Fortunately, many of the measures needed to address inequality are already encapsulated in the 2030 Sustainable Development Goals and other initiatives like the Pathfinders for Peaceful, Just, and Inclusive Societies. Smart strategies span the gamut from increasing the minimum wage and expanding collective-bargaining power to ending discrimination against women and girls. Most of these interventions would rely on higher, more progressive income taxes, earned-income discounts at lower income levels, taxable child benefits, and universal minimum income policies.

Even when unlimited quantitative easing, job guarantees, and basic-income programs are launched to mitigate the economic fallout of COVID-19, improving tax collection will be crucial to ensure that governments have the funds needed to invest in health, education, and social wellbeing. In OECD countries, tax and spend policies like those listed above have historically helped to reduce inequality by over 25% and poverty by over 50%. This requires, among other measures, the closing of tax havens and loopholes.

Just as the world pivots to address the catastrophic effects of the global COVID-19 pandemic, inequality reduction demands a similar sense of urgency. The price of inaction compounds over time in the form of not just increased inequality but growing frustration and social unrest. Ensuring a more level playing field means overcoming both economic imbalances and entrenched political and power relations. The wealthy need to give up some of their power and privileges and accept that they should pay more in taxes.

While our short-term focus is on flattening the curve and discovering a vaccine, the COVID-19 crisis requires that we fundamentally rethink politics and economics at the global level. To limit the suffering – including when and where the next pandemic strikes – and ensure that people can achieve their full potential and flourish, we need a comprehensive plan to address entrenched inequalities in a post-COVID world.



By                            :               Ian Goldin and Robert Muggah

Date                         :               March 27, 2020

Source                     :               Project Syndicate


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How the Civil War Changed the Way Americans Thought About Economic Inequality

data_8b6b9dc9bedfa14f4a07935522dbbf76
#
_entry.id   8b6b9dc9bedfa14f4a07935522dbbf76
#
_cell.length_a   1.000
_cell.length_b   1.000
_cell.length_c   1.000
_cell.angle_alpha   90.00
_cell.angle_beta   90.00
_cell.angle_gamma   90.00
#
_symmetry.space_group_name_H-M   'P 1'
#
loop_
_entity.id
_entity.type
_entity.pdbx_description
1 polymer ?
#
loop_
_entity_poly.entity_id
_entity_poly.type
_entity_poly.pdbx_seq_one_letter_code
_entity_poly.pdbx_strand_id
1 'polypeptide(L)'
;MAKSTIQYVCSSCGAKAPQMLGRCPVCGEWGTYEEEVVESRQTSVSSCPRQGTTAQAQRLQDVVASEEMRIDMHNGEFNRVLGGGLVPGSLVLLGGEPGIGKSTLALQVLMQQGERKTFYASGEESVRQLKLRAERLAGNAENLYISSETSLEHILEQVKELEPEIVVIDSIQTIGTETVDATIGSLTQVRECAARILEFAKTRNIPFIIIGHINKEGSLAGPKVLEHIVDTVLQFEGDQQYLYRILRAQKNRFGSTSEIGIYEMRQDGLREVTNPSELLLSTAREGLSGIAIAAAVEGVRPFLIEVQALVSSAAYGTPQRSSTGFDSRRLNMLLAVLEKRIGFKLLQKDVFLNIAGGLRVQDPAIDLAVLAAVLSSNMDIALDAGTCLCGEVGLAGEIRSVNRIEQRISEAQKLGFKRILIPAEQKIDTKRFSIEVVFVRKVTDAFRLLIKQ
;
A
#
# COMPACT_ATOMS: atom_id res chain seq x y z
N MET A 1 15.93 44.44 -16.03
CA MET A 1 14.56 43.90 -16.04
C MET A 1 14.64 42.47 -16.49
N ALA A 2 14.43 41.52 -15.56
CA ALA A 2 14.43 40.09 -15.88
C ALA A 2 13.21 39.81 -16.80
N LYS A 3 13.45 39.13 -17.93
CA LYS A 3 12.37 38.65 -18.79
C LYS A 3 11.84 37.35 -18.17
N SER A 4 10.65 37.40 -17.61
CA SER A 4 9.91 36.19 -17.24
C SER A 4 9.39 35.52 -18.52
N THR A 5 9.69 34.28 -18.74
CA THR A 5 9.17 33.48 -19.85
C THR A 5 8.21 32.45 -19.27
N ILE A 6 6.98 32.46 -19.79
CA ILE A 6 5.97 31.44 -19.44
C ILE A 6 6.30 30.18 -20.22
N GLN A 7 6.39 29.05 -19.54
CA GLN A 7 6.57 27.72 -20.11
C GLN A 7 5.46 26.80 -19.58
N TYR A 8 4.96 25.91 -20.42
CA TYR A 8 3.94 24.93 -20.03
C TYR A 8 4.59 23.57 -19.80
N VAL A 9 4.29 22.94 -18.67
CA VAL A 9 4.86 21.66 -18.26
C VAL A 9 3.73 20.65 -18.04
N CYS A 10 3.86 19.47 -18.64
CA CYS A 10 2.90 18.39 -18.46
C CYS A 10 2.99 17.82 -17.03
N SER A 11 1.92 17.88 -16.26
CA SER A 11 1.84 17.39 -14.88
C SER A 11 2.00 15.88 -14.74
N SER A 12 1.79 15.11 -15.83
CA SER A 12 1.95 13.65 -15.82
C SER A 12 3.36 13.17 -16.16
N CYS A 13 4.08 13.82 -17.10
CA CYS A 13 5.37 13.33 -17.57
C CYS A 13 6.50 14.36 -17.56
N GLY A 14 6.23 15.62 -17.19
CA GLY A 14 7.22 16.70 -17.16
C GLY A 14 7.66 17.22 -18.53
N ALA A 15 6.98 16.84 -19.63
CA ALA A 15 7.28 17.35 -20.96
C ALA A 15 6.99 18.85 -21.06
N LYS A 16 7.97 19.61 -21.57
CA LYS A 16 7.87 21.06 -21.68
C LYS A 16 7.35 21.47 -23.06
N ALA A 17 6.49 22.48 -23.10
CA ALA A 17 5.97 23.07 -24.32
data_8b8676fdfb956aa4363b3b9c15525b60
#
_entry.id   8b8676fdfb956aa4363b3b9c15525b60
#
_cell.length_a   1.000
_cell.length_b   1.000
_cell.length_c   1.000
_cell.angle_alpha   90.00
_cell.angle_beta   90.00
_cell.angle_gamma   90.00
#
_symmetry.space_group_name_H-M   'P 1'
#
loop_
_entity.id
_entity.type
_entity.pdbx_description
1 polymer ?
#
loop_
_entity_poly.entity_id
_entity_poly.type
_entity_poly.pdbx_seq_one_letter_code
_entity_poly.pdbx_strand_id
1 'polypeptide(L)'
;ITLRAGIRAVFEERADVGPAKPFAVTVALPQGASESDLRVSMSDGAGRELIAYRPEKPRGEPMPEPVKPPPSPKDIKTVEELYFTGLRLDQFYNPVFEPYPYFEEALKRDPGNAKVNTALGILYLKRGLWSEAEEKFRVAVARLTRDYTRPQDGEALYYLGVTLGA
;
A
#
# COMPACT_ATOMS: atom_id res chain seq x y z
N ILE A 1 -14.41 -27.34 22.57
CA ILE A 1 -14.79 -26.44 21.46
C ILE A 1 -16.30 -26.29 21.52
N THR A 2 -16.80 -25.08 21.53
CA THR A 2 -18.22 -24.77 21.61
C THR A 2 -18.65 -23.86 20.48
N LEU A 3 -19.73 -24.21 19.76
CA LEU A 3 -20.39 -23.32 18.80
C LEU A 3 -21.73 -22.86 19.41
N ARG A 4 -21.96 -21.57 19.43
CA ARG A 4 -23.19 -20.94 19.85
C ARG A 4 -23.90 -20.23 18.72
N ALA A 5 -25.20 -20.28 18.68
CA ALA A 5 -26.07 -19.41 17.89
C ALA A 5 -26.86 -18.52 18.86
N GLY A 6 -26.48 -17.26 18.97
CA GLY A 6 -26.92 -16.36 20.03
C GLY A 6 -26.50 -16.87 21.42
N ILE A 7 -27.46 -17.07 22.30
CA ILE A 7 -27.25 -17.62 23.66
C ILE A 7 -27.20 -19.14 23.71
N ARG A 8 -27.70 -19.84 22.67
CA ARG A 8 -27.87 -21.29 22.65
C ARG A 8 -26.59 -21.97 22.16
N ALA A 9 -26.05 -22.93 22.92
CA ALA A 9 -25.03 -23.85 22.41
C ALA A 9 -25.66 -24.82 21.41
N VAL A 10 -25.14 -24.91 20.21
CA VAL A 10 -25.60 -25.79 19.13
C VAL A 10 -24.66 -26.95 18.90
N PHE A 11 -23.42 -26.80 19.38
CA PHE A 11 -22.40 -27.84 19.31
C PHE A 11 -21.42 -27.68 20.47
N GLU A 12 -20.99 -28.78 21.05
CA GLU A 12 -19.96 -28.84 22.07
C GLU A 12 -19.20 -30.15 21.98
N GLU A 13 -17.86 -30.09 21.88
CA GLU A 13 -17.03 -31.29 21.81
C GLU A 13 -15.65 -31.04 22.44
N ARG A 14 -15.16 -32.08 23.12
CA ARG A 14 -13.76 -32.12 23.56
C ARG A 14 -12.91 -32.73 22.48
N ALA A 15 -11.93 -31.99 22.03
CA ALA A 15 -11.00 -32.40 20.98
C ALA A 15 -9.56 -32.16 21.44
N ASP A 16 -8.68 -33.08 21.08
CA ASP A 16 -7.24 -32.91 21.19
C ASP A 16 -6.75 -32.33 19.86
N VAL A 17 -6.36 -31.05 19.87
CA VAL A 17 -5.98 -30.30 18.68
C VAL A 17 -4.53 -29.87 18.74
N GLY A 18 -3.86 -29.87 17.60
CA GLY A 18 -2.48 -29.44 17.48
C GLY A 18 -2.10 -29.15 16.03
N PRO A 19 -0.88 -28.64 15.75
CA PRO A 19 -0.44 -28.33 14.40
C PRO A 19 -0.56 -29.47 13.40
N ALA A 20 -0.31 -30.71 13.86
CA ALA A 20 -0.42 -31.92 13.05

In the run-up to the 2020 election, some Americans are increasingly worried about the immense power that wealth plays in the country’s democracy. Those concerns would not have surprised Americans in 1776 — they assumed that property and political power were intertwined. Indeed, one had to own property to vote, although in America (unlike England) landholding was widespread and therefore most free men could vote. But even as Americans praised their new republic as uniquely egalitarian, they worried that a future aristocracy of wealth would corrupt its politics. Some even called for legal limits on property ownership. After 1800 the country changed markedly, as individual property rights became increasingly sacred, wage labor became increasingly common, and the gap between rich and poor widened. States gave voting rights to all white men, making race instead of property the foundation of politics. But the tradition of American economic equality persisted in the Workingmen’s parties of the 1820s and the communitarian movement of the 1840s.

That egalitarian tradition surged during the Civil War. As the war became a campaign to end slavery, some leading Republicans envisioned using confiscation to reshape the aristocratic South into a more equal society in terms of property ownership and power. As growing numbers of black people fled slavery, Union officers offered those refugees land on abandoned plantations. Egalitarian land reform became official policy in the wake of the Emancipation Proclamation, as President Lincoln issued an order allowing freedmen to claim up to 40 acres of abandoned or confiscated land for $1.25/acre.

Northern reformers saw redistribution as linking the egalitarian tradition of the American Revolution to the needs of emancipated Americans. The abolitionist Wendell Phillips told an enthusiastic crowd that “If the people own the land, it is a democracy; if a few men own it, it is an oligarchy,” and that since the U.S. for generations had robbed millions of men of their lives and labor, it “owes to the negro not merely freedom — it owes to him land” — reflecting the view dating back to John Locke that a man’s labor gave value to the land. In early 1864, Congress considered a bill that would have allowed freedmen to claim up to 160 acres of confiscated lands in the South. Although the bill failed, its goal was applauded by many. The New Orleans Tribune, the first black-owned newspaper in the South, insisted that “no true republican government” could exist “unless the land and wealth in general, are distributed among the great mass of the inhabitants” and that “an oligarch of slaveholders or property holders” had no place in America.